I painted this on an MDF board, and this is the first sketch. The background is roughly sketched in, with the broad shape of the green parts and the brown water, with the trees painted in over the top, with some light on the water near the front, which seemed like a good way of satisfying criteria (2) above. While I was reasonably happy with this start (particularly actually the light wash at the back, which I lost later on), I could see that the muddy bank at the front was a problem, because I wanted to define it well, but in real life it is quite messy and ill-defined.

In the next attempt, I straightened off the horizon and defined the trees at the back a little. I tried to get the reflections in the water and to define the bank a bit more, while making the trees sharper. I quite like the way that the water is looking, but the front trees are still a little fuzzy – while perhaps to the back of the water is now a little too defined, although the back hedge is beginning to have the purple haze that I wanted.

I added some definition at the front, painting green lichen on the green, defining the bank and the water at the front including a reflection of the left hand trunk, and some kind of sense of the pitted mud, although I think there is a problem with the colour here, it has gone a bit cold for this image. I added some green at the front among the mud as it seems to be in the photograph, but I feel unsure whether green is a cold or warm colour – I thought kind of midway, which is why it was good to have in the middle ground.

Finally, I tried to correct some of these problems, as below. I increased the purplish blush at the back, tried to put some more definition in the foreground, added some more shifting colour and tonality to the water and made the foremost water brighter. It doesn’t entirely resolved any of the problems, and may have introduced some new ones, but I think this is the best I can do for now. Overall I can’t decide about this image – at moments I do like it. It has something of the oh so familiar meadows where I walk every day, and are often flooded. I quite like the tree trunk on the right and some parts of the water, and the slightly startling green in the middle, which I have decided is a cold rather than warm colour (I have made it more yellowy to the foreground, which is kind of warmer). Ultimately, this was probably not the best image to choose, good photograph as it is. The colours at the front are naturally desaturated, and it is hard to make them bright – it is a muddy, gloomy picture really, with some of the hopelessness of early February. Everything is rather the same colour and tone, so I have had to use my imagination and maybe haven’t been brave enough with that. I haven’t added the heron, because this is an exercise about something else and I wasn’t sure that I would be able to do it convincingly at this distance – perhaps I will do so later, but I thought I would see what my tutor thought first.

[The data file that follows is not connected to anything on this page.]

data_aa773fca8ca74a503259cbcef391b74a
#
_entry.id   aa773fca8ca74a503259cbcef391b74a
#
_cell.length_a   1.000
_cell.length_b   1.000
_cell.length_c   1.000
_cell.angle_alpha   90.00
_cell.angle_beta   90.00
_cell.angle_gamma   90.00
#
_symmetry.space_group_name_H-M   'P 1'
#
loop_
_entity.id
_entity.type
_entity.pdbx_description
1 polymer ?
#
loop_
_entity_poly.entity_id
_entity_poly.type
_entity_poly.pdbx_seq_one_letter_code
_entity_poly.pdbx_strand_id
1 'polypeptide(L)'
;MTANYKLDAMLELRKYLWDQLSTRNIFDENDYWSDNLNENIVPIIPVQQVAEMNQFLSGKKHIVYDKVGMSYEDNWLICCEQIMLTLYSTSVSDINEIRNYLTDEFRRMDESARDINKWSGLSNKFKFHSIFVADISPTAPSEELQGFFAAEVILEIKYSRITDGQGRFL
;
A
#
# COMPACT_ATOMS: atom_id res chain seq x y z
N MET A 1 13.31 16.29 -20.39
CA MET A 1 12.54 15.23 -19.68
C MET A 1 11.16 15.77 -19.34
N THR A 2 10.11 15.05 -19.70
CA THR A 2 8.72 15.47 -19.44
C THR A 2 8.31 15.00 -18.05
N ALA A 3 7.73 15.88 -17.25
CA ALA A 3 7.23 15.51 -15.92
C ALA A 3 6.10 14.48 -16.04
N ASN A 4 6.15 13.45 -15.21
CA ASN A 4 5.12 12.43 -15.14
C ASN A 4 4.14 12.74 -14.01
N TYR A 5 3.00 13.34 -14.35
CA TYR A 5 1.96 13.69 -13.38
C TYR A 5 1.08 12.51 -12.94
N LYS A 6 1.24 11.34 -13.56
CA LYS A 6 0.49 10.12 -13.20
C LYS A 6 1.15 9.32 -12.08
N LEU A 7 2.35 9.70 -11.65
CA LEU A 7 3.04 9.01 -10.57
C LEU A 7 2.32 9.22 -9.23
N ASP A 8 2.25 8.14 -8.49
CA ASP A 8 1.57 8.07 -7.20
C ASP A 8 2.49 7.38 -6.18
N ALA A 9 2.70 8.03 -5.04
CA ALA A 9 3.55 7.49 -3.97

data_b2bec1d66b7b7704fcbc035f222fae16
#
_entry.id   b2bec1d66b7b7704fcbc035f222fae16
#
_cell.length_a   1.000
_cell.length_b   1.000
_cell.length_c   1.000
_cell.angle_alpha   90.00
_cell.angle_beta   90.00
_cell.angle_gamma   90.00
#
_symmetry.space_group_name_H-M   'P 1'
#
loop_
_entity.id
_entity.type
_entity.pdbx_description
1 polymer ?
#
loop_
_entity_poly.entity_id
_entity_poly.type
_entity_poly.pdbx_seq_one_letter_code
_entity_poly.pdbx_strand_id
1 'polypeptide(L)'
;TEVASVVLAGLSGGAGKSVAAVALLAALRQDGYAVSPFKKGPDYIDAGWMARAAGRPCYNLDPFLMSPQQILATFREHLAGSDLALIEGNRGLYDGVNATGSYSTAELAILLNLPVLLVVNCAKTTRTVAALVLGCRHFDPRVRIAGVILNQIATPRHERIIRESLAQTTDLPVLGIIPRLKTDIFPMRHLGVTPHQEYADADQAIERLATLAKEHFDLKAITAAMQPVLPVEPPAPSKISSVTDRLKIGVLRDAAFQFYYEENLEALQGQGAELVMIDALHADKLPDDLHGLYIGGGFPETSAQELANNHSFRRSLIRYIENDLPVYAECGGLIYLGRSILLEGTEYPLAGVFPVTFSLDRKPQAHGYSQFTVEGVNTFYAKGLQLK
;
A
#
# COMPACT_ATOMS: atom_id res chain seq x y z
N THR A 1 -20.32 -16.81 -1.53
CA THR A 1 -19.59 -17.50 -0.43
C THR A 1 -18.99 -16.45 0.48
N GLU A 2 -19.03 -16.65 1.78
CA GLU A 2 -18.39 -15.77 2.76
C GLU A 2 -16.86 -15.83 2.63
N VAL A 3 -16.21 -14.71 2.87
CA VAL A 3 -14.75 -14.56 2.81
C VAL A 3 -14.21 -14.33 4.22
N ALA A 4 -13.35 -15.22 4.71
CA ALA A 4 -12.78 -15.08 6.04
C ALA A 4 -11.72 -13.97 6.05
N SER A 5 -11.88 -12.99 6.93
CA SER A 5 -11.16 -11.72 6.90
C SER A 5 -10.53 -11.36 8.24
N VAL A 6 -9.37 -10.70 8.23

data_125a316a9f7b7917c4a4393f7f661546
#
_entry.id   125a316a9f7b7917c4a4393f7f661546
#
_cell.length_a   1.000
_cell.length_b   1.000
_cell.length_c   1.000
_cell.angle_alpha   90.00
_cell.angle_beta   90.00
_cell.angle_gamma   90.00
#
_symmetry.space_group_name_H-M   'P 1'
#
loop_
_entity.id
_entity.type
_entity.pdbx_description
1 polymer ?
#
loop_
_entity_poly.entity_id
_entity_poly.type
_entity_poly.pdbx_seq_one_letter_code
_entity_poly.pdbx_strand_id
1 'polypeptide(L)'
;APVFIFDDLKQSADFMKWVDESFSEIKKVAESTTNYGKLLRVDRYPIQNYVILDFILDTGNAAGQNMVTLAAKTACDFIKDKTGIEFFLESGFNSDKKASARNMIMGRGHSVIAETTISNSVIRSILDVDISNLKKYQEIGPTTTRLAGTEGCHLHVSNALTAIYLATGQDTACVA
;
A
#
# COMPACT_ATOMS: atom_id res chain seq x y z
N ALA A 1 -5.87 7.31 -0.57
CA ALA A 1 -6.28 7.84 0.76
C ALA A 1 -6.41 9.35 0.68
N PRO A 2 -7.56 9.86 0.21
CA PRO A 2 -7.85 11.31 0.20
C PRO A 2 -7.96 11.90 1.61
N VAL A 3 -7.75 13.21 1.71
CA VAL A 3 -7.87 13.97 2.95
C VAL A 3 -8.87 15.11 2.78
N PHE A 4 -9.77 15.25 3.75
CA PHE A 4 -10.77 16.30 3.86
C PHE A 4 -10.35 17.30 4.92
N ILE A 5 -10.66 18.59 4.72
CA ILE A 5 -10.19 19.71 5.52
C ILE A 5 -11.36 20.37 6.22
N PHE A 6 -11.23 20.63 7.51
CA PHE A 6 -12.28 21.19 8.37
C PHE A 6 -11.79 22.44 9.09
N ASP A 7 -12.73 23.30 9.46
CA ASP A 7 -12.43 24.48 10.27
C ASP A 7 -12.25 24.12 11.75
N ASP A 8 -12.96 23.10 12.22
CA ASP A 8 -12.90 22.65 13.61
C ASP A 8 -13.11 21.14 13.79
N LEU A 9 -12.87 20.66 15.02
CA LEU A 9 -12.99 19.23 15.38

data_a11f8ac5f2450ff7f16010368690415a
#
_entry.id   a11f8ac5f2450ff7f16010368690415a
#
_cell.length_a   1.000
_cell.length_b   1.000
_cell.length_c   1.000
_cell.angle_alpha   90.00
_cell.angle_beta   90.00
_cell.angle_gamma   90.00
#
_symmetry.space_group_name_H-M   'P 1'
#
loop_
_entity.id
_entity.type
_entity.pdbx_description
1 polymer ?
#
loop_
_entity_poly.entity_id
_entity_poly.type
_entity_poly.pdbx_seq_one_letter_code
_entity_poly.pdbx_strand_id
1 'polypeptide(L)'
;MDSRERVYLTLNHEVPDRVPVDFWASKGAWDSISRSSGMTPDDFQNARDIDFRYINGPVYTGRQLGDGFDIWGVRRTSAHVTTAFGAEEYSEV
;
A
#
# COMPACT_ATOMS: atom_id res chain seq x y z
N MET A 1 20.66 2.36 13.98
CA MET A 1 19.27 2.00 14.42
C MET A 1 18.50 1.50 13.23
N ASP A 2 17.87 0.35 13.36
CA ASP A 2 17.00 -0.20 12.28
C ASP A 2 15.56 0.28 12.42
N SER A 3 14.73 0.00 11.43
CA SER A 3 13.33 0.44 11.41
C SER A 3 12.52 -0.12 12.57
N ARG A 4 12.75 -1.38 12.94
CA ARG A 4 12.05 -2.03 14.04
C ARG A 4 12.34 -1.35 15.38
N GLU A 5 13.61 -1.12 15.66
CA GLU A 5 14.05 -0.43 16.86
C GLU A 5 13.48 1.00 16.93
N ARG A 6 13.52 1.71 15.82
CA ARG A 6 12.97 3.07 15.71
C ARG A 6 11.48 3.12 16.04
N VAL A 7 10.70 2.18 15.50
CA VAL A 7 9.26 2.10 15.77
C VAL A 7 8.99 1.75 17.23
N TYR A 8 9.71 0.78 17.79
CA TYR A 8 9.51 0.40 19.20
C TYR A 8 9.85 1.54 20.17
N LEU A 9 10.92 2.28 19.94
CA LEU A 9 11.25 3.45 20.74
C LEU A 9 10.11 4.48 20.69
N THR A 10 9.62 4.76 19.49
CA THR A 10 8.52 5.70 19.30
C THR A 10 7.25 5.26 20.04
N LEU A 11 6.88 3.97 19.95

Project Expressive landscape

Research Point.

I spent quite some time looking at Paul Nash for the ‘hard landscape’ above, so for this exercise I chose alternative expressionist painters; first, Emil Nolde, as suggested and second, Ivon Hitchens, a painter I have always loved and know rather little about. I had an idea that his endless paintings of river scenes would suit well the landcape around here.

Emil Nolde  (7 August 1867 – 13 April 1956)  is a wonderful painter. I saw an exhibition of his at the Whitechapel art gallery many years ago, but of course have no photographs from that. He was one of the first German expressionists, and apparently one of the first painters to really explore colour. I associate him with images of the sea, but it seems he was fascinated with flowers, after Van Gogh and quite a bit of religious painting, expressing his anti-semitic views. He was an enthusiastic supporter of Hitler, and joined the Nazi party. His painting was always controversial, both artistically and politically. I steered away from these and concentrated on the landscapes, incredible bursts of colour that take your breath away. However, even here his work, along with the other modernists, was controversial and termed ‘degenerate art’; he was officially condemned by Hitler, despite being an esteemed artist in Germany and a supporter of the Nazis. In 1937, 1,052 of Nolde’s works were confiscated, more than any other artist, and he was the most prominently represented artist at the ‘Degenerate Art’ exhibition despite his protests. By 1941, despite his continuing support of the Nazis, he was banned from painting even in private, and it was not until after 1945, when he was perhaps strangely exonerated from his Nazi sympathies, that he painted freely again. Even in the 2020s though, he became a victim of what some commenators call ‘cancel culture’ when the Angela Merkel took down his paintings from the Chancellory, when his Nazi past was revealed (Colbert, 2020).

I wasn’t sure if this new knowledge of Nolde’s past should revise my view of him or not. I think it did make me more questioning of the emotions embodied in these rich colours and swirling seas – more angry, more disturbed than I had thought before. Many of them are angry though; as artsmia put it : “For Emil Nolde the sea was a primal force—beautiful, awe-inspiring, bountiful, frightening, unpredictable, untamable”. As the title illustrates, even this seemingly calm image is in fact a heavy sea”